ethics RQ7 - what we consider our duties to be but the...

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Jason Lim Ethics Reading Questions #7 1. The greatest happiness principle is the defining principle of utilitarianism that states that actions are considered to be right if the resulting consequences allows for the greatest happiness for the maximum amount of people. 2. People have problems equating happiness to pleasure because it would seem like people would just be animals without any rationality. Mill argues against this by claiming that humans have a more elevated sense of pleasure than animals. We recognize a priority in pleasures: actions resulting in mental pleasure are considered to be better than pleasures of the body. 3. Mill explains the difference between the rule of action and the motive because often people look at these as going hand in hand when evaluating an action. The rule of action is already guided by
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Unformatted text preview: what we consider our duties to be, but the motive is entirely separate from the morality of the action. Mill believes that motive is highly reflected from the agent's character. 4. Mill provides a proof to the principle of Utility by claiming that it is in our nature to desire what makes us happy. This desire gives us a reason to do certain actions that will result in happiness. Because we choose to do things that result in happiness, happiness must be the sole end of human action. It is a convincing proof that such a principle exists, but I feel that we don't do all actions for happiness. No one would say that they go to school because it makes them happy; they go to school because it is a necessity to live a better life....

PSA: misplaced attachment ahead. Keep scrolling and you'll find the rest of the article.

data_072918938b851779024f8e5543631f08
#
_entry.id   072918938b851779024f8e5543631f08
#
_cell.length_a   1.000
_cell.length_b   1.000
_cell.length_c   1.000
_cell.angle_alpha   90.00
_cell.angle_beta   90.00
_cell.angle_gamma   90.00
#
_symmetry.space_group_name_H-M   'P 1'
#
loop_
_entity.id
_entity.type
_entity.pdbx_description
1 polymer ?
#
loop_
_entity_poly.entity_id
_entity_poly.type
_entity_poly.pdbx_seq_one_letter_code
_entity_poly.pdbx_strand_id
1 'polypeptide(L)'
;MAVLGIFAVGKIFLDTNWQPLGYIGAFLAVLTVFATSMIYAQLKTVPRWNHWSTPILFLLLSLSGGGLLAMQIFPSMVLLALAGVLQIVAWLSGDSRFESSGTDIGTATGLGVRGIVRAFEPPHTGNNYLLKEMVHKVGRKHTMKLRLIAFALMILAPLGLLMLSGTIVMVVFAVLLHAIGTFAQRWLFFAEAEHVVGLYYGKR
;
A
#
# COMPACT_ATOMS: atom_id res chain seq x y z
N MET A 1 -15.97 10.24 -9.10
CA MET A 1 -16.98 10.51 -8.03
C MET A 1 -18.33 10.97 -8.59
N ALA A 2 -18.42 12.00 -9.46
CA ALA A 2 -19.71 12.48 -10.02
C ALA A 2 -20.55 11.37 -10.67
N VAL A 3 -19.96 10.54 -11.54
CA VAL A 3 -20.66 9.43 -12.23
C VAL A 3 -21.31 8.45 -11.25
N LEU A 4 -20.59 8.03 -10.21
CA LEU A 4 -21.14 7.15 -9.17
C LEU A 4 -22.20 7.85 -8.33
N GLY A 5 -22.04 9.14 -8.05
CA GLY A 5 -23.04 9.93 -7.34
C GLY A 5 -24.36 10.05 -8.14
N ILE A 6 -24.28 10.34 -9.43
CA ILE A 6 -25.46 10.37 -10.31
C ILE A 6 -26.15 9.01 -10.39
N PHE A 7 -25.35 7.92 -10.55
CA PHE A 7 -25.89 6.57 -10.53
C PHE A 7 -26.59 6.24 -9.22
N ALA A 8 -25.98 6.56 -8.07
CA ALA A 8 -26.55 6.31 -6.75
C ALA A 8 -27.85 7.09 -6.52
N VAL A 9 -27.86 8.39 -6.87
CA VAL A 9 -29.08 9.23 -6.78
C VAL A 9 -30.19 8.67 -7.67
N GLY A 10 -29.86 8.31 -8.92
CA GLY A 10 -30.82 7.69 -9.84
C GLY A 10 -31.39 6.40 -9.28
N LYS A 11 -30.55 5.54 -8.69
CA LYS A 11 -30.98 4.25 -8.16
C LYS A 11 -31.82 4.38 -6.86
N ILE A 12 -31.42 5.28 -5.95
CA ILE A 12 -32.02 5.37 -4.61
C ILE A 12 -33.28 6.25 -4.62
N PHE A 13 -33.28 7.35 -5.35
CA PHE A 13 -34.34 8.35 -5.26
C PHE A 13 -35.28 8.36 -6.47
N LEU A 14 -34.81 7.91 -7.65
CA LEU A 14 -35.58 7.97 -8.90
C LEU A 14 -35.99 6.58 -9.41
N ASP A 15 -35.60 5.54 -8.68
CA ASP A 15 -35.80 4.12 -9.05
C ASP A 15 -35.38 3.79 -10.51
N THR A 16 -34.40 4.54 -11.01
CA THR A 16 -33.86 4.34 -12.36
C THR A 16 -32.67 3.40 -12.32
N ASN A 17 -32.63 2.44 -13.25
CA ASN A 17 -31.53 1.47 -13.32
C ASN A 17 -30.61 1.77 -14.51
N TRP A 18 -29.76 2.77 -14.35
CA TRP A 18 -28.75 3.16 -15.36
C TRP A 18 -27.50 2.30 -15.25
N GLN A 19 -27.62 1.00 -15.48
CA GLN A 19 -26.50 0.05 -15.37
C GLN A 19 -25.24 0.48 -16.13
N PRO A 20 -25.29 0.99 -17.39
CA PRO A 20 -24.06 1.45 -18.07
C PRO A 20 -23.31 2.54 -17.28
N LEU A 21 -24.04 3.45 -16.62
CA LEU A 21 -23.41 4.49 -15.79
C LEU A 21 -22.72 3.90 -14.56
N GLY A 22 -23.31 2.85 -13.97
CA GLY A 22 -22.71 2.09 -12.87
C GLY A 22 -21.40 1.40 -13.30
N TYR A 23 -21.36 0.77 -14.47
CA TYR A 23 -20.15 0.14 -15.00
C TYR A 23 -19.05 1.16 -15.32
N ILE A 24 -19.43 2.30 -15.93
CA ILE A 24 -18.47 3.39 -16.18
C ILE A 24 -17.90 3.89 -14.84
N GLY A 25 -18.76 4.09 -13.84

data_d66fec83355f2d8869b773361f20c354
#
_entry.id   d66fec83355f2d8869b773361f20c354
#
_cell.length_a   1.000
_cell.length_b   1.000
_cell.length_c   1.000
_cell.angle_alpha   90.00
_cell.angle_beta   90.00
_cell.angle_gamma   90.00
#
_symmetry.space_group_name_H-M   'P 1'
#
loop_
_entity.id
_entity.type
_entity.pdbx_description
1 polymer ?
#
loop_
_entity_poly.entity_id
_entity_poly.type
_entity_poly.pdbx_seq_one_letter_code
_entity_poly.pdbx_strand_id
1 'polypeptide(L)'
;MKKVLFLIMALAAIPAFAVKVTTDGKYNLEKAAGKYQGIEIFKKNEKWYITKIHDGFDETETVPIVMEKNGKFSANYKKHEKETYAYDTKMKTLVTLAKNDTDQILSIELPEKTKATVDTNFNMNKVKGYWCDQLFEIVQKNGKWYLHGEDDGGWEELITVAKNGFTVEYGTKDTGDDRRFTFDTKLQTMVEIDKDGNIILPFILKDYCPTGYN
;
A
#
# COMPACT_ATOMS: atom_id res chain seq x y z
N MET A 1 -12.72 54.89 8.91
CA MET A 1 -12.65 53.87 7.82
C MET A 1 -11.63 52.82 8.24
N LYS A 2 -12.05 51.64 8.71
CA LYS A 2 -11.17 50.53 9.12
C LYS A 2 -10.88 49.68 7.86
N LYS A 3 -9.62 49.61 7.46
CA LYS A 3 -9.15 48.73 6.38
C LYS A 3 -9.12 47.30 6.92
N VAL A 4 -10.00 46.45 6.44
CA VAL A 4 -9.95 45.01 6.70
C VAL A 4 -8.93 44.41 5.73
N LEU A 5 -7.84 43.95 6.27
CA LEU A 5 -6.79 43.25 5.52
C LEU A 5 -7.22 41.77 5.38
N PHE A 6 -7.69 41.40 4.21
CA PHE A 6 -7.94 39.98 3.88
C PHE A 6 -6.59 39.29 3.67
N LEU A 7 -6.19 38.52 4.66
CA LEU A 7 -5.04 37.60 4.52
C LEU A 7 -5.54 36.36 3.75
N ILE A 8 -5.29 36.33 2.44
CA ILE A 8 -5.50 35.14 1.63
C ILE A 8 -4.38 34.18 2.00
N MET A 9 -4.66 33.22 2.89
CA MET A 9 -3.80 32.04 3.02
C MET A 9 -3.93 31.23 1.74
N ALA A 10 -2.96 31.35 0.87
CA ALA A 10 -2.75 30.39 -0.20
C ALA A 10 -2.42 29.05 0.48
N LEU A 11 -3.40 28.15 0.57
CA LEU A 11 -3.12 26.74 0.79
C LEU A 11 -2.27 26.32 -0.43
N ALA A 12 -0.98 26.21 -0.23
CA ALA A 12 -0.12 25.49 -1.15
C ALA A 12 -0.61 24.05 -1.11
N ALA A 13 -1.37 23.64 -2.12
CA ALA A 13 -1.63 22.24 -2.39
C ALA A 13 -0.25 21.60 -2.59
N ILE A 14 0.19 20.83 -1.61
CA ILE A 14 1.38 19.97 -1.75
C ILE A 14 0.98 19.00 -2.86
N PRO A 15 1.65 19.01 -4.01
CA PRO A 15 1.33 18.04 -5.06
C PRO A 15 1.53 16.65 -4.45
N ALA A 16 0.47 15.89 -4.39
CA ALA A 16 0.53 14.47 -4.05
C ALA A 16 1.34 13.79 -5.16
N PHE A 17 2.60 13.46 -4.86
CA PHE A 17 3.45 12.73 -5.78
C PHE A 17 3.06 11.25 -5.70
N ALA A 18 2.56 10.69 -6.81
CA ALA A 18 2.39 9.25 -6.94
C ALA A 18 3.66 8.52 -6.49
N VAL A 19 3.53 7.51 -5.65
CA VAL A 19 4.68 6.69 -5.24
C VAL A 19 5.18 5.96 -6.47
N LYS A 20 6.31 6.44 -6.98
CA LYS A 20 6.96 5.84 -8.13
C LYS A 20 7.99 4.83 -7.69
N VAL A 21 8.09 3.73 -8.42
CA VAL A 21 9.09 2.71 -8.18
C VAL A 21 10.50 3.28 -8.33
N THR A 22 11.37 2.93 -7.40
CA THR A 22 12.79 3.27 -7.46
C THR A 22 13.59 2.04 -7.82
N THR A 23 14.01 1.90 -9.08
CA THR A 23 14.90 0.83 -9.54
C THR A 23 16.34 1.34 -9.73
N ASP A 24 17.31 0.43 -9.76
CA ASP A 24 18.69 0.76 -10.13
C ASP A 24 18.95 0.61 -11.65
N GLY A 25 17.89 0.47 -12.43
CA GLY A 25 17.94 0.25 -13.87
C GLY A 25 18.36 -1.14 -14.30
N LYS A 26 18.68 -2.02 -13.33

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This note was uploaded on 04/25/2011 for the course PHIL 205 taught by Professor Jonathanreibsamen during the Spring '10 term at Saint Louis.

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